But ask the beasts, and they will teach you; the birds of the heavens and and they will tell you; or the bushes of the earth, and they will teach you; and the fish of the sea will declare to you. Who among these does not know that the hand of the Lord has done this? In his hand is the life of every living thing and the breath of all mankind.  (ESV) (Job 12: 7-10)



There is always a sense of adventure in my blood. Last week our daughter, Darcy, and our granddaughter, Jordyn, took me on A BIG GAME HUNT. I hope my title didn't mislead you. We didn't go on an African safari--we went to the Reiman Gardens at Ames, Iowa. This summer, the special art display is an interactive exhibit called "Nature of the Game." No safari here--just fun and games. So check your gun at the door as we go searching around the trees, shrubs and flowers hunting for the big oversized games that are tucked away throughout the garden. You can join us and you can play too--no hunting permit required--it's all included in the price of admission.


No need to roll the dice. This isn't actually an interactive game. It is a beautiful centerpiece sculpture that welcomes us to the Reiman Gardens to enjoy this ecology themed Nature of the Game exhibit.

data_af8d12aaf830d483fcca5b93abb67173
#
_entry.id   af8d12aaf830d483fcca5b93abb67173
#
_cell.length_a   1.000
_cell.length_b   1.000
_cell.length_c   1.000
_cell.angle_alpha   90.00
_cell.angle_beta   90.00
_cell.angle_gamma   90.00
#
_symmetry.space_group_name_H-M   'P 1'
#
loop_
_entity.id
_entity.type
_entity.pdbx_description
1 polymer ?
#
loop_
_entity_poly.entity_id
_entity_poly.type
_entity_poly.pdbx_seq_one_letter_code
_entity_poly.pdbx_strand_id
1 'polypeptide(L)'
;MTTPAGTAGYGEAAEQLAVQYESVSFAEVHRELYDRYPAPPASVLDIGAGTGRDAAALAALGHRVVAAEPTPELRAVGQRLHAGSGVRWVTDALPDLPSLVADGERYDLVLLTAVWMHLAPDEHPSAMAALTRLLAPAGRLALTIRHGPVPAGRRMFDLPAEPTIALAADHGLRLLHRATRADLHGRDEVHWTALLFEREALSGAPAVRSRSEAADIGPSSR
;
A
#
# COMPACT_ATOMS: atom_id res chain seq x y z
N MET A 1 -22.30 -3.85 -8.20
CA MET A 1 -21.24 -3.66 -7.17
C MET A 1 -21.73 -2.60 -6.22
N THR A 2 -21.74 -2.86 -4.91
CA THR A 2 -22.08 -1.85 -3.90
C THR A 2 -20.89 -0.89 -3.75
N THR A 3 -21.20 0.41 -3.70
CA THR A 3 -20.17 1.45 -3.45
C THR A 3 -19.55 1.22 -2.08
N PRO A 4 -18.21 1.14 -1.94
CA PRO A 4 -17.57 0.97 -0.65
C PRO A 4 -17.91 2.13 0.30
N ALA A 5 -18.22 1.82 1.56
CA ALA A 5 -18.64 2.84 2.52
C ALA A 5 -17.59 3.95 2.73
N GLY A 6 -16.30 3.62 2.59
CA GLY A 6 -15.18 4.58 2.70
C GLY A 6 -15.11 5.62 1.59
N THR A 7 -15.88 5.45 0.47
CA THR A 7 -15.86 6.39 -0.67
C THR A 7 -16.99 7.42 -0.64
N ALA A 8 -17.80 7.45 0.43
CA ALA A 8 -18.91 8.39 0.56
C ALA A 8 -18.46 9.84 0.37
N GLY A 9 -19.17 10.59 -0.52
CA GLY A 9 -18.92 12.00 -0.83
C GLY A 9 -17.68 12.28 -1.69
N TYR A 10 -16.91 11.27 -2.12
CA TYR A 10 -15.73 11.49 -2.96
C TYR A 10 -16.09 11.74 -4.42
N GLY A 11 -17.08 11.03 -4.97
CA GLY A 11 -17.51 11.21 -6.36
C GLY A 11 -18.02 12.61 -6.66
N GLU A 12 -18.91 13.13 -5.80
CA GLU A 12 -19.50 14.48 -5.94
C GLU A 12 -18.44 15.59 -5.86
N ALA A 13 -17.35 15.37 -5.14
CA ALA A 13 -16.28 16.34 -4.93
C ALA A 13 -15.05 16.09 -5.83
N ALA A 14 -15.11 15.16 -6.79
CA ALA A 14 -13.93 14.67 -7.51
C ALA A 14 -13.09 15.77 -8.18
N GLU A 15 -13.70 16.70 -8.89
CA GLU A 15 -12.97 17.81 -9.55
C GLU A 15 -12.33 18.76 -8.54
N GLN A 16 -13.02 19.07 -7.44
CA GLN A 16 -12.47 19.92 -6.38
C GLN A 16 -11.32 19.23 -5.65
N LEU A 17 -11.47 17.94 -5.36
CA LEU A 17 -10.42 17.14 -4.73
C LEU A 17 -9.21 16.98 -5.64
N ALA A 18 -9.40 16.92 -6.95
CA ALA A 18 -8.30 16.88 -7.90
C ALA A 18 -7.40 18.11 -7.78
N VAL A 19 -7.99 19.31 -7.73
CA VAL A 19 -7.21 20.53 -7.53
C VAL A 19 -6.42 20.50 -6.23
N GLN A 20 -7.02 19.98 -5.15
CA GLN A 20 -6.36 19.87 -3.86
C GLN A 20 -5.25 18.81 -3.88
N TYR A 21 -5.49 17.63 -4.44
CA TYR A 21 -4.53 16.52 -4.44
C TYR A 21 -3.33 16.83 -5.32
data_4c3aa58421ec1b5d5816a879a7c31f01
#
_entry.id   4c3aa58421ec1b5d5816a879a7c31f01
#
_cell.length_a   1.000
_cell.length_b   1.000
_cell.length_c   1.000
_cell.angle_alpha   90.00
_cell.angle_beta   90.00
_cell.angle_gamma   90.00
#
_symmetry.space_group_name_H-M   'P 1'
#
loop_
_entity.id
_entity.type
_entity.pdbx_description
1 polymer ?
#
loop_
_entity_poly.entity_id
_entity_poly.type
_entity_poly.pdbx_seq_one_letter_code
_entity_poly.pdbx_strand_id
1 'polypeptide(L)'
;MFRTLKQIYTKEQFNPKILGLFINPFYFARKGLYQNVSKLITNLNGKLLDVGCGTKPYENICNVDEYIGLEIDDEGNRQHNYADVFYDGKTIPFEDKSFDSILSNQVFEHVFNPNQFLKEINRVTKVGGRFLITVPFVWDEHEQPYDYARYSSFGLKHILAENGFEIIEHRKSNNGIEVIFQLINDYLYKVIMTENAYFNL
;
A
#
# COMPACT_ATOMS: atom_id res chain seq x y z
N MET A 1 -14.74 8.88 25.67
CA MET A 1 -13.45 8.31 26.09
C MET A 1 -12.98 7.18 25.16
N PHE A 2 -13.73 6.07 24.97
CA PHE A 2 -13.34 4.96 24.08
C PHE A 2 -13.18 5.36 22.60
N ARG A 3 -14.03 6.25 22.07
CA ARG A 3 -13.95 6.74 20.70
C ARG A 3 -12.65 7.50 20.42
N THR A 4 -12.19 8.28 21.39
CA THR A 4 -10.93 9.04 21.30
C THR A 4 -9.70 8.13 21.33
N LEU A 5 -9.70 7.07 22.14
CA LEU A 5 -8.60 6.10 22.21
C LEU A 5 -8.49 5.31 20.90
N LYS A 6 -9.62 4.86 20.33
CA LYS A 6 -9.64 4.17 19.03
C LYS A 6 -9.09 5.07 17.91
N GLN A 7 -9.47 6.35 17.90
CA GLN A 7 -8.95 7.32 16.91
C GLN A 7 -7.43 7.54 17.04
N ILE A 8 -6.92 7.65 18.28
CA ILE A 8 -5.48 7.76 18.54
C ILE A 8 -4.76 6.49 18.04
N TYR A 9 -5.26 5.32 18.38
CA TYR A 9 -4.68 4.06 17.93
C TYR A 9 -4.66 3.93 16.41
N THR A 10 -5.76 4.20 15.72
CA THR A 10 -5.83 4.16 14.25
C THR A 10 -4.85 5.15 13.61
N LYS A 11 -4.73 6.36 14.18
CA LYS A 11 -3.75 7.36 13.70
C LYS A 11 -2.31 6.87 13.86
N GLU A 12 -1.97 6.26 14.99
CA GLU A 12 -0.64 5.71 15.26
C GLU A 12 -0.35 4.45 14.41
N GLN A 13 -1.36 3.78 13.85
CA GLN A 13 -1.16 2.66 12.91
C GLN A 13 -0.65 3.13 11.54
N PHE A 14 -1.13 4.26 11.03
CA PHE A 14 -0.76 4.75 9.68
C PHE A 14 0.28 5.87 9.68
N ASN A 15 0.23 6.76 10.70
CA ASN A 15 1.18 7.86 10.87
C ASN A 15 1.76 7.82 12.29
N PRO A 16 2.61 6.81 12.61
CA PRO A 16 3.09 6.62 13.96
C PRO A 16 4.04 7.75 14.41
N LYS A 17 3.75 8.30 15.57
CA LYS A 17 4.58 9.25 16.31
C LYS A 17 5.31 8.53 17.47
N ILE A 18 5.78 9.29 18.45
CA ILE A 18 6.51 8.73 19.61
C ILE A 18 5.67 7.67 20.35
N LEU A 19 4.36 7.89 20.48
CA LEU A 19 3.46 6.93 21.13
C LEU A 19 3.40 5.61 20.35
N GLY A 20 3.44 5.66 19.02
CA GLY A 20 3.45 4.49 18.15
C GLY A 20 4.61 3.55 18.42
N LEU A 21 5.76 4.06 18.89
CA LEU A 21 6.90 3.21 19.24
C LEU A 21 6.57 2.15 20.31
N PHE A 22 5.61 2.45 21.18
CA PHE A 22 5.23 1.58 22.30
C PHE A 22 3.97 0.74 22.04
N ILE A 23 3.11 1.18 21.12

Left: Consequence: This big game contains balls that tumble to the bottom as poles are removed. This rather complicated game reminds us that some human activities can result in the disturbance of our natural ecosystem. Right: Photosynthesis: Here the girls are navigating the ball through six elements representing the photosynthesis cycle.

Left: Food Web Chess: A little bigger than the chess set I had as a kid. These chess pieces, representing food chains, can be moved around to illustrate the interconnectivity of nature. Right: Morphing Morphology:  Each of these wheels represents eight different North American tree species. Darcy is aligning the wheels by color and morphology.

Upper left: Connect Food. One player is a moth and the other is a butterfly. Who's who? Upper right: Cause and Effect: Slide the puzzle pieces around. When one biome is fully visible, its threat is diminished, and vice versa. Lower left: BEEd maze: This lawn toy has push beads and metal rods that represent a bee-pollination story from nature. Lower right: Playing Cards Photo Op. If you play your cards right you can stick your face through the hole and get a souvenir photo. We opted out!

Puzzle Cube Play House. I think everyone everywhere has been puzzled, fascinated, and sometimes frustrated by a cube such as this. But this cube is actually a giant play house. Look--there is even a cube (along with other game-toys) inside this cube. What more could you ask? I am not sure how it fits into the theme, Nature of the Game, but it's sure a great way to wind-up a "BIG GAME HUNT" at Reiman Gardens.